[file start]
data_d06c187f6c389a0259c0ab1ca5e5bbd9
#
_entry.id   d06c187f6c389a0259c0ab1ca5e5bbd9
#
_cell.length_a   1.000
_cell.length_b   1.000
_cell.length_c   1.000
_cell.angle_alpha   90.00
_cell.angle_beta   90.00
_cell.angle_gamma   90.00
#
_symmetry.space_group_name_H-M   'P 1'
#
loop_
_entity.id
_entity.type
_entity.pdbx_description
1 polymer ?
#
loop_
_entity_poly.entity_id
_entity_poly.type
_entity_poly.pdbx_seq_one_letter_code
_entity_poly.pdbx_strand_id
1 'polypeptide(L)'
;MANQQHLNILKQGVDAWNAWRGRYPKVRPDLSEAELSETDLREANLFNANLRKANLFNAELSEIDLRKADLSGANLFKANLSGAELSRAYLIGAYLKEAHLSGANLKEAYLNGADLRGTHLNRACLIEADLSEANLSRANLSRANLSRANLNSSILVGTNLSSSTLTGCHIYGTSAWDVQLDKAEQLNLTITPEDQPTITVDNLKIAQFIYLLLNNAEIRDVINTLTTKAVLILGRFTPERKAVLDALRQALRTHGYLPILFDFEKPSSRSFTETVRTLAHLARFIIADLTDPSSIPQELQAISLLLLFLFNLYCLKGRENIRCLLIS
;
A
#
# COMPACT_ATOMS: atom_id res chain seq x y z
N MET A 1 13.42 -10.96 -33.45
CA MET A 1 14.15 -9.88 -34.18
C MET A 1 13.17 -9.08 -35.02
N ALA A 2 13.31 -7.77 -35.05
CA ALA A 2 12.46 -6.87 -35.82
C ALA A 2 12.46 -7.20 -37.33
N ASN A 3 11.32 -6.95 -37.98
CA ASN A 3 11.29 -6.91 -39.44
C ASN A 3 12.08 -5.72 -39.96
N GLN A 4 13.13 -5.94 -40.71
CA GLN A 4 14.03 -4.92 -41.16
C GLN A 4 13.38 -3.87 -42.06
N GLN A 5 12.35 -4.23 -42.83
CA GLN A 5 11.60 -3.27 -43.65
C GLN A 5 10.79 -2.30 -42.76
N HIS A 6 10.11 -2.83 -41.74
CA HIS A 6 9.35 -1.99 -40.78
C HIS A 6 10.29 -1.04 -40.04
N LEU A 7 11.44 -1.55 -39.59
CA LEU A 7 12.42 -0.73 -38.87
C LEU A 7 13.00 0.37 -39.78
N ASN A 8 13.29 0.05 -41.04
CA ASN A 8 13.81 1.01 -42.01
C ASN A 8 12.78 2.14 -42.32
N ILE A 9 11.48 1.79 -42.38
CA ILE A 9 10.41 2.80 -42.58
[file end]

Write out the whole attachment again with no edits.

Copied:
data_d06c187f6c389a0259c0ab1ca5e5bbd9
#
_entry.id   d06c187f6c389a0259c0ab1ca5e5bbd9
#
_cell.length_a   1.000
_cell.length_b   1.000
_cell.length_c   1.000
_cell.angle_alpha   90.00
_cell.angle_beta   90.00
_cell.angle_gamma   90.00
#
_symmetry.space_group_name_H-M   'P 1'
#
loop_
_entity.id
_entity.type
_entity.pdbx_description
1 polymer ?
#
loop_
_entity_poly.entity_id
_entity_poly.type
_entity_poly.pdbx_seq_one_letter_code
_entity_poly.pdbx_strand_id
1 'polypeptide(L)'
;MANQQHLNILKQGVDAWNAWRGRYPKVRPDLSEAELSETDLREANLFNANLRKANLFNAELSEIDLRKADLSGANLFKANLSGAELSRAYLIGAYLKEAHLSGANLKEAYLNGADLRGTHLNRACLIEADLSEANLSRANLSRANLSRANLNSSILVGTNLSSSTLTGCHIYGTSAWDVQLDKAEQLNLTITPEDQPTITVDNLKIAQFIYLLLNNAEIRDVINTLTTKAVLILGRFTPERKAVLDALRQALRTHGYLPILFDFEKPSSRSFTETVRTLAHLARFIIADLTDPSSIPQELQAISLLLLFLFNLYCLKGRENIRCLLIS
;
A
#
# COMPACT_ATOMS: atom_id res chain seq x y z
N MET A 1 13.42 -10.96 -33.45
CA MET A 1 14.15 -9.88 -34.18
C MET A 1 13.17 -9.08 -35.02
N ALA A 2 13.31 -7.77 -35.05
CA ALA A 2 12.46 -6.87 -35.82
C ALA A 2 12.46 -7.20 -37.33
N ASN A 3 11.32 -6.95 -37.98
CA ASN A 3 11.29 -6.91 -39.44
C ASN A 3 12.08 -5.72 -39.96
N GLN A 4 13.13 -5.94 -40.71
CA GLN A 4 14.03 -4.92 -41.16
C GLN A 4 13.38 -3.87 -42.06
N GLN A 5 12.35 -4.23 -42.83
CA GLN A 5 11.60 -3.27 -43.65
C GLN A 5 10.79 -2.30 -42.76
N HIS A 6 10.11 -2.83 -41.74
CA HIS A 6 9.35 -1.99 -40.78
C HIS A 6 10.29 -1.04 -40.04
N LEU A 7 11.44 -1.55 -39.59
CA LEU A 7 12.42 -0.73 -38.87
C LEU A 7 13.00 0.37 -39.78
N ASN A 8 13.29 0.05 -41.04
CA ASN A 8 13.81 1.01 -42.01
C ASN A 8 12.78 2.14 -42.32
N ILE A 9 11.48 1.79 -42.38
CA ILE A 9 10.41 2.80 -42.58